Enbridge Energy raised the stakes last week in its ongoing tussle with Michigan Gov. Gretchen Whitmer over the fate of the Line 5 pipeline running through the Straits of Mackinac.
The parties had been negotiating a revision to the tunnel in a pipeline agreement to replace Line 5. The agreement was approved by the Republican majority Michigan legislature and outgoing Republican Gov. Rick Snyder in late 2018.
Enbridge filed with the Michigan Court of Claims “to establish the constitutional validity and enforceability” of the agreements signed last year, the company said in a statement. The court deals with civil actions brought against the state, including contracts and constitutional claims.
Enbridge said it took the action because “the new Administration has declared these agreements invalid and has offered no viable alternative because they have insisted that the Straits pipelines to be shut down within two years. This is a timeframe within which the tunnel cannot be completed,” Enbridge said.Immediately after taking office, Whitmer asked Attorney General Dana Nessel for an opinion on the legality of the agreements and Nessel responded that they were “unconstitutional.” Whitmer used that opinion as the basis to order all work stopped by state agencies working on the tunnel.
An attorney general’s opinion carries the weight of law related to the agencies but has no bearing on a court.
Whitmer’s office reacted immediately to Enbridge’s legal move.
“Enbridge walked away from the negotiating table with the governor, and has now chosen to pursue litigation rather than negotiate in good faith to find a reasonable solution that includes a date certain for decommissioning Line 5,” spokesperson Tiffany Brown told Great Lakes Now.
“It is now abundantly clear that Enbridge – which is responsible for the largest inland oil spill in American history in Marshall, Michigan – is only interested in protecting its bottom line,” Brown said.
Enbridge denied walking away from the negotiations in a statement and says it remains committed to work with the state “to execute on this plan which is the best plan for Michigan.”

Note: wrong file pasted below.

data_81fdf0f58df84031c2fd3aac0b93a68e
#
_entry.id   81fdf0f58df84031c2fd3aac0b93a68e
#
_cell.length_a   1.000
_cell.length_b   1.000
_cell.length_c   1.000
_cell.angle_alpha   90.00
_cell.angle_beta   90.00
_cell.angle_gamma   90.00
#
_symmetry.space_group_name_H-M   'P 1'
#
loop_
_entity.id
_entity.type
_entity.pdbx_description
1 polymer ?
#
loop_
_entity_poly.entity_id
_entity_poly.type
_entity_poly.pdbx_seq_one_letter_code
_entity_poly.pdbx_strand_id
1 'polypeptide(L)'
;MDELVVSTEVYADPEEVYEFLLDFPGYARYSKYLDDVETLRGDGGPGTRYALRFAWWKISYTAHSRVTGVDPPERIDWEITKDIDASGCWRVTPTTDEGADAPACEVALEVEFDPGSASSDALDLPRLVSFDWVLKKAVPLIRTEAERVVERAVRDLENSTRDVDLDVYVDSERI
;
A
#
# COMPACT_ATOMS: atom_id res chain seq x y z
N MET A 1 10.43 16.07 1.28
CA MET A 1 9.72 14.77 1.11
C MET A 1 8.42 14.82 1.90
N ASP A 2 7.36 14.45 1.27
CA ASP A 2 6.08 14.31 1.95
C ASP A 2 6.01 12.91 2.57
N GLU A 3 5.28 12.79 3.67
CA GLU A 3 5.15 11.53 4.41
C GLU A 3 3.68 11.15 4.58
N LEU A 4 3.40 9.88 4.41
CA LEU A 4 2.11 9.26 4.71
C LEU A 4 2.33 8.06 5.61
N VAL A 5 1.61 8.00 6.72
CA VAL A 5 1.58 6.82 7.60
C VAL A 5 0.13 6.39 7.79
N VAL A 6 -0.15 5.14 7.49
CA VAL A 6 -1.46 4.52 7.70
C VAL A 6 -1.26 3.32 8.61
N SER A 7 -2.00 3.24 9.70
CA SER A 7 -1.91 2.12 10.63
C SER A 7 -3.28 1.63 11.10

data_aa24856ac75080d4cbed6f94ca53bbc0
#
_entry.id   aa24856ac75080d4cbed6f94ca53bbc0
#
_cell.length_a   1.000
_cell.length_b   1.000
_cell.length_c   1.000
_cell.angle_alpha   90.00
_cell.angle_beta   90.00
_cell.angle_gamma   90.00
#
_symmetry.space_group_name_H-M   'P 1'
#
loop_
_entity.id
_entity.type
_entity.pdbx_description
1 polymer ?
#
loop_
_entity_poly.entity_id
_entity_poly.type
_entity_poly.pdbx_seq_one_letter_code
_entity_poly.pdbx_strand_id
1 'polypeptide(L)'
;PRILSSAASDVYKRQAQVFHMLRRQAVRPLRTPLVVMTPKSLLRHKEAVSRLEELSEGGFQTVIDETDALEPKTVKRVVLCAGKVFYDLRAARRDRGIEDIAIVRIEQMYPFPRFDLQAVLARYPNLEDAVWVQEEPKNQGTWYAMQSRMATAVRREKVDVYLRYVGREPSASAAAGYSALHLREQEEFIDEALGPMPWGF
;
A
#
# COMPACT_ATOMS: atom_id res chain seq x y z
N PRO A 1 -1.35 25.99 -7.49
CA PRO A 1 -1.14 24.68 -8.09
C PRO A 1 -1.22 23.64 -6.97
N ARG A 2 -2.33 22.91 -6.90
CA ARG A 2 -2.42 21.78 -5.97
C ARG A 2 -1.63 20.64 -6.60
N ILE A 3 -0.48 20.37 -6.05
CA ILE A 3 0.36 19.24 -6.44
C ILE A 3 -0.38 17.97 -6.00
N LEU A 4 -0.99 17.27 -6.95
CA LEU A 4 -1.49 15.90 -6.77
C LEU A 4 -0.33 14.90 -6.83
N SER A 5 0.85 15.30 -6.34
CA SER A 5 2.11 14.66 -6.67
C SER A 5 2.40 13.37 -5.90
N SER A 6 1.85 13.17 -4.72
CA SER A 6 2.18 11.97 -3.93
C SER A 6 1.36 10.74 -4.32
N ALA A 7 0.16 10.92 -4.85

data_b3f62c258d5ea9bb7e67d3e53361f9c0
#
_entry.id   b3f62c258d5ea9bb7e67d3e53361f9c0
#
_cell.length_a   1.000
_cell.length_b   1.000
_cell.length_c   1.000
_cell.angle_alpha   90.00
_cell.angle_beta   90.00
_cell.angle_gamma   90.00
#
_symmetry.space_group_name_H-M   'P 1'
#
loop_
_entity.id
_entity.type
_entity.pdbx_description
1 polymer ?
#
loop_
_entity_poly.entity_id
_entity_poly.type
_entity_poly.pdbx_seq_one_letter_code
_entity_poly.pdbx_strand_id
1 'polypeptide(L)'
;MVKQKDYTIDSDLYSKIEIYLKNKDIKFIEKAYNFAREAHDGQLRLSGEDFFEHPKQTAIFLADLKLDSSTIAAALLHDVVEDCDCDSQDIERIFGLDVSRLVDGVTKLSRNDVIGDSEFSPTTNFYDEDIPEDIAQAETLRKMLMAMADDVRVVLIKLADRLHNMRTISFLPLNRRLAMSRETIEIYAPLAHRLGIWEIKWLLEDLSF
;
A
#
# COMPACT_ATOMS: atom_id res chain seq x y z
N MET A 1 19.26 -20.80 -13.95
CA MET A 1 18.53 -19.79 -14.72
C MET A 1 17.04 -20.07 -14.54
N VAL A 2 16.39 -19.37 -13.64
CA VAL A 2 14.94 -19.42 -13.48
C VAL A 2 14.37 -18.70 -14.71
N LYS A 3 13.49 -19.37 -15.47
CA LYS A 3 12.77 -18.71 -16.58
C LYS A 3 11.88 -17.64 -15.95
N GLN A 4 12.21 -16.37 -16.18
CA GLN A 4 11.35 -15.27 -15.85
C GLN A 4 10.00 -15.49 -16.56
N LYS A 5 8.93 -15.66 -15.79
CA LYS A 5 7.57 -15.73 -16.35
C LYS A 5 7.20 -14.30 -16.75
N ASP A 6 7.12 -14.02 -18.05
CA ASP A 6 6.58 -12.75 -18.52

Enbridge reiterated that it has safely operated Line 5 in the Straits of Mackinac for 65 years and the proposed pipeline in a tunnel “would reduce the risk at the Straits to virtually zero.”
Risk of unfavorable decision
Nessel’s office wouldn’t comment on Enbridge’s lawsuit as it hadn’t received it but indicated it looked forward to a resolution of the issues. “We look forward to seeing them in court,” spokesperson Kelly Rossman-McKinney said.Environmental attorney Nick Schroeck said Enbridge’s litigation is likely “more about asking the court to independently rule on the validity of the tunnel agreement Enbridge reached with the Snyder administration” than whether the agreement is constitutional.
Schroeck, a law professor at the University of Detroit Mercy, spoke to Great Lakes Now with the understanding that he had not seen Enbridge’s formal complaint.
But with litigation now in the mix, both Michigan and Enbridge face the risk of an unfavorable decision, according to Schroeck.
“If the court holds that the tunnel agreement is invalid, then Enbridge has significantly weakened their hand for negotiating with the state,” Schroeck said.
“But the same risk applies to the state, and it would take away the urgency for Enbridge to make a deal with the Whitmer administration to shut down the existing pipeline on an expedited schedule.”
One advantage Whitmer has, according to Schroeck, is that Nessel could act independently through a lawsuit to shut down Line 5. He cautioned that even that route has risk, “given uncertainties in the law.”
Asked by Great Lakes Now if Nessel is willing to accept the risk of an unfavorable decision, spokesperson Rossman-McKinney said “we don’t discuss our legal strategy.”
Whitmer has said she prefers that Line 5’s fate be settled without a protracted legal process.
“Hail Mary pass”
Environmental groups who have lobbied for a shutdown of Line 5 since 2013 expressed support for Whitmer and Nessel.
The National Wildlife Federation commended Whitmer and Nessel for “reportedly staying strong and doing what’s right for Michigan and the Great Lakes by insisting that Enbridge shut down Line 5,” said the federation’s pipeline specialist Beth Wallace.
Wallace said Enbridge’s legal move was “another bullying tactic.”“This is a Hail Mary pass,” said Dave Dempsey. “Enbridge sees the walls closing in, thanks to pressure from the governor and attorney general, and is turning to the courts in desperation.”
Dempsey is a senior adviser to the Traverse City non-profit For Love of Water (FLOW).
In a separate action on Friday, Gov. Whitmer issued an executive order that will create an Upper Peninsula (UP) energy task force to address the region’s energy needs in the event of a Line 5 shutdown.
Enbridge responded in a statement that “the Line 5 tunnel solution is the best long term opportunity to secure the energy needs of the State while making an already safe pipeline even safer.
Propane that travels through Line 5 is used by 25 percent of UP residents for home heating, according to Whitmer’s press release. The order calls for a UP propane plan to be submitted by March 31, 2020, “in the event of a Line 5 shutdown.”
The full report is scheduled for March 2021 completion.
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Featured Image: Enbridge Building, Photo by Mack Male via flickr.com cc 2.0